As the saying goes you can’t swing a dead cat around Washington, DC without hitting someone—a journalist, reformer, professor, or Chairwoman—complaining about the Federal Election Commission’s dysfunction. (One particularly uninformed reporter stated the Commission had come to a “complete halt.”).
The rhetoric about supposed paralysis has heated up of late with Chairwoman Ann Ravel stating the Commission she leads is, despite her best efforts, beyond repair. Henceforth she will take her fight to the people, or at least the sympathetic organs of the New York Times and Washington Post to demonstrate the Commission’s Republican intransigence.
Her umbrage stems mostly from some disagreements on highly controversial topics like political committee status. Republican refusals to investigate four conservative nonprofits including Crossroads GPS has convinced her “there isn’t going to be any real enforcement,” at the Commission. And “the problem” is three Republican commissioners voting as a bloc to ensure important matters are “swept under the rug.”
The disclosure doyenne doesn’t just reserve her invective for the Republican Commissioners, however. She also finds fault in a judiciary too deferential to agency judgments and candidates she insinuates are openly breaking the law with pre-announcement fundraising practices.
A closer look, however, reveals the issues are more complicated and the agency functioning more smoothly than the California Democrat would have readers of east coast establishment media believe.
As pointed out by Commissioner Lee E. Goodman, the Commission reached at least four votes 93% of the time last year, including 86% involving substantive matters. Those numbers may be slightly down from previous years but are remarkable in the current hyperpartisan environment. When the Commission does disagree it is on tough issues that have plagued the agency often since its inception.
As Bob Bauer explains, the problem with political committee status dates back at least to a supposed more cooperative era in the 2003-2004 when the agency couldn’t agree on a definition, forcing reliance on ad hoc judgments. And Jan Baran remembers this being a contentious issue when he worked at the Commission in 1977.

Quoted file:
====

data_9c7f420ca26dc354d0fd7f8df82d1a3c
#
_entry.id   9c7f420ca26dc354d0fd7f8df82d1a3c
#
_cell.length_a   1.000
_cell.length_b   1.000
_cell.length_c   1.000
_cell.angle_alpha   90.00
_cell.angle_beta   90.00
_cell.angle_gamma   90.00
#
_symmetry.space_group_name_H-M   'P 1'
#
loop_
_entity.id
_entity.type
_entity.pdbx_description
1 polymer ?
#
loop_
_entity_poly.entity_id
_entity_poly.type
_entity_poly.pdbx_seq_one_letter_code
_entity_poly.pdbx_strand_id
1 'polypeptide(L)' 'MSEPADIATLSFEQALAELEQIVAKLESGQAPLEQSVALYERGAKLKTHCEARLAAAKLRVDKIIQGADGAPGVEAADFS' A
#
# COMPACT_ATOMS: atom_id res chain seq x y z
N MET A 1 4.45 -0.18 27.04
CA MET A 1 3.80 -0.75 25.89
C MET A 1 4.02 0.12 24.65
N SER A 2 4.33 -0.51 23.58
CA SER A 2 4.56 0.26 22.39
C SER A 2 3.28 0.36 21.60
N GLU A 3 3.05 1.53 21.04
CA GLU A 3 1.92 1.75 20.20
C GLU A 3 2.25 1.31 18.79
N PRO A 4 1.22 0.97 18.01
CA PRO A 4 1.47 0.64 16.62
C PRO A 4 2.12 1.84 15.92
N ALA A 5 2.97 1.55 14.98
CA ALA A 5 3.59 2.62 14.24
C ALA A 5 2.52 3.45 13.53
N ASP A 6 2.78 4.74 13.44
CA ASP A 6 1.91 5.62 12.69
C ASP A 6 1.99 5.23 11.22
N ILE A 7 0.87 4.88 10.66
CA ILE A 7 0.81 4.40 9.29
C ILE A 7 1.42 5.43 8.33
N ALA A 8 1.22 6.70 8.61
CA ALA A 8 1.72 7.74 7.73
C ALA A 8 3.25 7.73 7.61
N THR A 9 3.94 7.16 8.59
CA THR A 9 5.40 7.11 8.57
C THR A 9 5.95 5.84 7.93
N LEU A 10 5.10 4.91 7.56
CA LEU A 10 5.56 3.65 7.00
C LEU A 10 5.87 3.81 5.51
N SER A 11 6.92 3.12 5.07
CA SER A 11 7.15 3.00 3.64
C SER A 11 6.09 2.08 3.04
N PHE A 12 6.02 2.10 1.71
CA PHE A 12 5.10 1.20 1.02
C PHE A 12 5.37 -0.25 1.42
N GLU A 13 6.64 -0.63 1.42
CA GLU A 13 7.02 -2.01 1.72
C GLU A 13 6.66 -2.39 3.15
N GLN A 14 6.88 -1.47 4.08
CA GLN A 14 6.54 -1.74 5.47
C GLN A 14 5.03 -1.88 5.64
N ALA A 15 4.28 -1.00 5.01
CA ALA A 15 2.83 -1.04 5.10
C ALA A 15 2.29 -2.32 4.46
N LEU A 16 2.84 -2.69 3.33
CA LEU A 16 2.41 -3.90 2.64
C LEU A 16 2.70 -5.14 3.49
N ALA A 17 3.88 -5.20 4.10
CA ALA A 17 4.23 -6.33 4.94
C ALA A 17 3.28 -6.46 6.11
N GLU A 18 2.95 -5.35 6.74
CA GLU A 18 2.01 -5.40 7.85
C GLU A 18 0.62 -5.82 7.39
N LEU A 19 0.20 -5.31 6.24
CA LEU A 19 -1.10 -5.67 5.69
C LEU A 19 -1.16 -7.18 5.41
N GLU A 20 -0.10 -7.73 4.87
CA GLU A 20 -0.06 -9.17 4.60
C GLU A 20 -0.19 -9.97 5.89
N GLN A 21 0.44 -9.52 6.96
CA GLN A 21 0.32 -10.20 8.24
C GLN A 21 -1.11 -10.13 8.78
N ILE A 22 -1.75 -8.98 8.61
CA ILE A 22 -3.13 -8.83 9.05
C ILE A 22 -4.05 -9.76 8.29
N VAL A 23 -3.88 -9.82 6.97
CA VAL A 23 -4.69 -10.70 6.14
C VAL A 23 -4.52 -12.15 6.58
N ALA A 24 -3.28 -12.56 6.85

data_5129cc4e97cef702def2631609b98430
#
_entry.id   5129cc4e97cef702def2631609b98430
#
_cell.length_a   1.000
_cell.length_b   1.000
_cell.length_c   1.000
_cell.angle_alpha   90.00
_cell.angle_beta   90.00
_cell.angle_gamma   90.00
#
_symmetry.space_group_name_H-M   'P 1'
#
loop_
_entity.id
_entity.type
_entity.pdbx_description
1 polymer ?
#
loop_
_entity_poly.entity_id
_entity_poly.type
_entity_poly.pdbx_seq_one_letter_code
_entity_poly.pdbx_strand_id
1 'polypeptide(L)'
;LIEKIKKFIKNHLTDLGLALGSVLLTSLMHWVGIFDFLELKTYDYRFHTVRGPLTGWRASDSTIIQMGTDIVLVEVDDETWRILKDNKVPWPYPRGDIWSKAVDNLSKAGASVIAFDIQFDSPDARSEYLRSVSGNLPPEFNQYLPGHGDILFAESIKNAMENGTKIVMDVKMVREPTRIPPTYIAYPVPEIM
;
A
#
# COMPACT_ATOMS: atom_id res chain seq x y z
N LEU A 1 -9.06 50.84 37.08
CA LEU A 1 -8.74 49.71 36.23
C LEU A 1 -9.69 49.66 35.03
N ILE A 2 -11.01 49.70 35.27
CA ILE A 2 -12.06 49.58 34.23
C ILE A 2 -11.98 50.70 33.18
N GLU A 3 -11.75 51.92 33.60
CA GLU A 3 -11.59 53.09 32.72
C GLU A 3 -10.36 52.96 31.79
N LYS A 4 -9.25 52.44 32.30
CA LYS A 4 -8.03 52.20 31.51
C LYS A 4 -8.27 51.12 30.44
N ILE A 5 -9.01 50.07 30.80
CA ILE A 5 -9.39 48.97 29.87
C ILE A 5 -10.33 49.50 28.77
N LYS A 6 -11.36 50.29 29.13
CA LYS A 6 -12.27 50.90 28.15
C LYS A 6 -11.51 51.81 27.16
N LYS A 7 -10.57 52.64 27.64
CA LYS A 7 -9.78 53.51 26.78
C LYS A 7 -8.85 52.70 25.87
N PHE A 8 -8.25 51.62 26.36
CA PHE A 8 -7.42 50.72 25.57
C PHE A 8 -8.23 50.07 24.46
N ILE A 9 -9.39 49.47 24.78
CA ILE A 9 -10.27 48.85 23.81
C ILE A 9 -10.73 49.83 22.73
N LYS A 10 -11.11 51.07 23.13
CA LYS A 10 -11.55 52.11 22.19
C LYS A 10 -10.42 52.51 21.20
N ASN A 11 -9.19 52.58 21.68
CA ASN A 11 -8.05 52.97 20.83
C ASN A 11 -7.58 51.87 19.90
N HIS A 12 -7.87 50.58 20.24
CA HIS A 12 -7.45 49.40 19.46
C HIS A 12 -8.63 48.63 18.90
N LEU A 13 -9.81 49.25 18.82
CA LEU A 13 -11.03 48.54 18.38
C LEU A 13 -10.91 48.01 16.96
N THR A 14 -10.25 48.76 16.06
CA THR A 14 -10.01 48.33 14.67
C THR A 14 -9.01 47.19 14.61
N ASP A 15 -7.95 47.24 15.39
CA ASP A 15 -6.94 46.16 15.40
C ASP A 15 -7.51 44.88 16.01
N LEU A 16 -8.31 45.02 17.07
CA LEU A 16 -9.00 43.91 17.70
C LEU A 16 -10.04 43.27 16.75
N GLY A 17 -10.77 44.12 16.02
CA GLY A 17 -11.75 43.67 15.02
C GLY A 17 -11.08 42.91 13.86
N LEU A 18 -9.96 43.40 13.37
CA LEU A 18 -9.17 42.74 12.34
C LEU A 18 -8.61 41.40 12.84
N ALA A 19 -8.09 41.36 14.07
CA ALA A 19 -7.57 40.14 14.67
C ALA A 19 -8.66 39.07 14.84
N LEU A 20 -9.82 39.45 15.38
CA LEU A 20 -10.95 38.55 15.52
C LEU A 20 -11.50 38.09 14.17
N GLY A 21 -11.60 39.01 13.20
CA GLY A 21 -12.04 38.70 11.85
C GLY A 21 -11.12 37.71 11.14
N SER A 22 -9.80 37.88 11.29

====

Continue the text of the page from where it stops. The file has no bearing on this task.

Goodman estimates these disagreements, which have caused Ravel’s apoplexy affect perhaps one percent of total political money. Regardless, she may be right that certain nonprofits should have registered with the Commission. The soundness of the Republican Commissioners’ decision is now in the courts that she places so little faith. But the whole point of judicial review is to ensure Commission decisions are on solid legal standing.
Of course, in other instances the Chairwoman has been less sanguine about following the law as written. In Checks and Balances for Economic Growth (MUR 6729), involving internet regulations, she refused to follow explicit law because “as a policy matter [the law] simply does not make sense.” As Commissioner Goodman contends, internet policy reaches far beyond a relatively small amount of undisclosed political spending.
Chairwoman Ravel has stated there is a crisis of public confidence about enforcement of election law. To the extent she is correct her statements have certainly contributed to it. Nor is this one commission unique in that debatable assertion. Polls show trust in government at all-time lows. One should probably expect such cynicism with a federal government that interferes with Americans’ lives to the tune of 175,000 pages of regulations.
Things may not be as easy for Chairwoman Ravel as they were in the Golden State, where one-party rule greases bureaucratic dominion of public affairs. But her leadership and legacy depend on her ability to overcome perceived strife, find common ground where possible, respect dissenting opinions as legitimate, and allow the court to decide where necessary. The New York Times and Washington Post will get her up and down I-95 but little place else.
By Paul Jossey